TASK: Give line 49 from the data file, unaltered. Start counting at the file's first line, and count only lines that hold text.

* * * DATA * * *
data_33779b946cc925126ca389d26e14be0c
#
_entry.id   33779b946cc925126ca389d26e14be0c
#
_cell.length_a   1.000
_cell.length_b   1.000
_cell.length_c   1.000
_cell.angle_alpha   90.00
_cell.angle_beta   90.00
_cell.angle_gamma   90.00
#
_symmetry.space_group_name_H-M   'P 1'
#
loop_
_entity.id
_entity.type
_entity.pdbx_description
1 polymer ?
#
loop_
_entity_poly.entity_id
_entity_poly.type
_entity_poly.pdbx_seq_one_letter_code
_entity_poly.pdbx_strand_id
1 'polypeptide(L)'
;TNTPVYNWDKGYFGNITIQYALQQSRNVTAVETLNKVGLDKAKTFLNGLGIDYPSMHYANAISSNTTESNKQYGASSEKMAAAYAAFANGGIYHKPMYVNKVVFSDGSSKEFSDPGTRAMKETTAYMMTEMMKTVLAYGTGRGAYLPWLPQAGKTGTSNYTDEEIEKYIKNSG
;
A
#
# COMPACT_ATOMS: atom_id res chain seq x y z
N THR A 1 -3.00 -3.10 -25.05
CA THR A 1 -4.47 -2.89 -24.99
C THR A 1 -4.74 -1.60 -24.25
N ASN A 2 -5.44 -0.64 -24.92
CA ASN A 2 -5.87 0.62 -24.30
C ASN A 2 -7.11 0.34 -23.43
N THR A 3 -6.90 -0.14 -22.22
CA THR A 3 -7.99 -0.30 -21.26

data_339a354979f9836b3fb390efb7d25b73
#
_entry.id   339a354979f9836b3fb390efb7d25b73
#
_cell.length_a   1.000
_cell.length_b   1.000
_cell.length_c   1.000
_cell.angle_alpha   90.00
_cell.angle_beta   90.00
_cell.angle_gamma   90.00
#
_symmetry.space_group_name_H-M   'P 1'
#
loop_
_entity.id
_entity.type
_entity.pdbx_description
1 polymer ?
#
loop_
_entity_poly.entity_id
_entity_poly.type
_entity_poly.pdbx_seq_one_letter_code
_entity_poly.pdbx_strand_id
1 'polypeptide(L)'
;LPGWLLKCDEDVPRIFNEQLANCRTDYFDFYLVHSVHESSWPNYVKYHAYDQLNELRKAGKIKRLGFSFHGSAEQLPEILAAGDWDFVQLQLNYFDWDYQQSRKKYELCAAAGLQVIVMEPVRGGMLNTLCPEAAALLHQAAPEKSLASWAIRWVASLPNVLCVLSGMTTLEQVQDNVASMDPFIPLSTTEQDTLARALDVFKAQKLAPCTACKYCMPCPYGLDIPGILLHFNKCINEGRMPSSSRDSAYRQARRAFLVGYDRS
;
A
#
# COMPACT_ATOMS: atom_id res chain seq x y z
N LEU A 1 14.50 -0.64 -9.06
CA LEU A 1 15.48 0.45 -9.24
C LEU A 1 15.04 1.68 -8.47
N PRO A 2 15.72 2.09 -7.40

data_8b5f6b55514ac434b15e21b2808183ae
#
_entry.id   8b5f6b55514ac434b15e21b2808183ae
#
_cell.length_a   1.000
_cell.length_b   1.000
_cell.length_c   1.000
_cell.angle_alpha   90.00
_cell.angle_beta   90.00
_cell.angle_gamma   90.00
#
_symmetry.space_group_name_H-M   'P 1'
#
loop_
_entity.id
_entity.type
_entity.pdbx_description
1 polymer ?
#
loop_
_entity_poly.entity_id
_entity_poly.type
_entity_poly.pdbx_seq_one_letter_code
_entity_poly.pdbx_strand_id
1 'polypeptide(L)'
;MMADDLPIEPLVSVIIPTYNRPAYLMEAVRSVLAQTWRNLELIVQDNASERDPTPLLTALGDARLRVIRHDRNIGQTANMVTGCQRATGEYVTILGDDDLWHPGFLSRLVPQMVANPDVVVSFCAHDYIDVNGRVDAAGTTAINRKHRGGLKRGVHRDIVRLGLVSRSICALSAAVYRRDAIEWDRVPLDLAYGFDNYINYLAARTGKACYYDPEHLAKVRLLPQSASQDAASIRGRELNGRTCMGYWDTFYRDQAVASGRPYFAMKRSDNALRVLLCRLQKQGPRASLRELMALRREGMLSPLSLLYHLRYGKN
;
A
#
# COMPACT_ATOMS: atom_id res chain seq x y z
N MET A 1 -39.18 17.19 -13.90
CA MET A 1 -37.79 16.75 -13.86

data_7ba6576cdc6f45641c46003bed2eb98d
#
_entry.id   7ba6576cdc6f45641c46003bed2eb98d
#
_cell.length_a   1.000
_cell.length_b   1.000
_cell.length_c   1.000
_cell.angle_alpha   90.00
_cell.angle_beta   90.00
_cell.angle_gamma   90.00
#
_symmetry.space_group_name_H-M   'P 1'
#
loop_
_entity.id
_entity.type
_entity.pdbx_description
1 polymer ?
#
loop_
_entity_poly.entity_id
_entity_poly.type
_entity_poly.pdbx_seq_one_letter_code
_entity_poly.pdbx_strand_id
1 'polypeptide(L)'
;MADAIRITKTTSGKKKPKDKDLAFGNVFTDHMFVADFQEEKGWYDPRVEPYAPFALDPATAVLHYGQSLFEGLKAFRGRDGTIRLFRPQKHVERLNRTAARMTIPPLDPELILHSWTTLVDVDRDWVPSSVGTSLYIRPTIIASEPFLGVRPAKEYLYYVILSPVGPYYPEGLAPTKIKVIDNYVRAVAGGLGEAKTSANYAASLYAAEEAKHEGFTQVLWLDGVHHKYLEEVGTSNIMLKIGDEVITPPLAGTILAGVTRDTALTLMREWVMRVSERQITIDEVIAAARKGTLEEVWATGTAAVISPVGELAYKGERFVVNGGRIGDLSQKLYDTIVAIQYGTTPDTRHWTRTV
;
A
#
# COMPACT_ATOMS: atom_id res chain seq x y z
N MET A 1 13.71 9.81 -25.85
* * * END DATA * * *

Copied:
#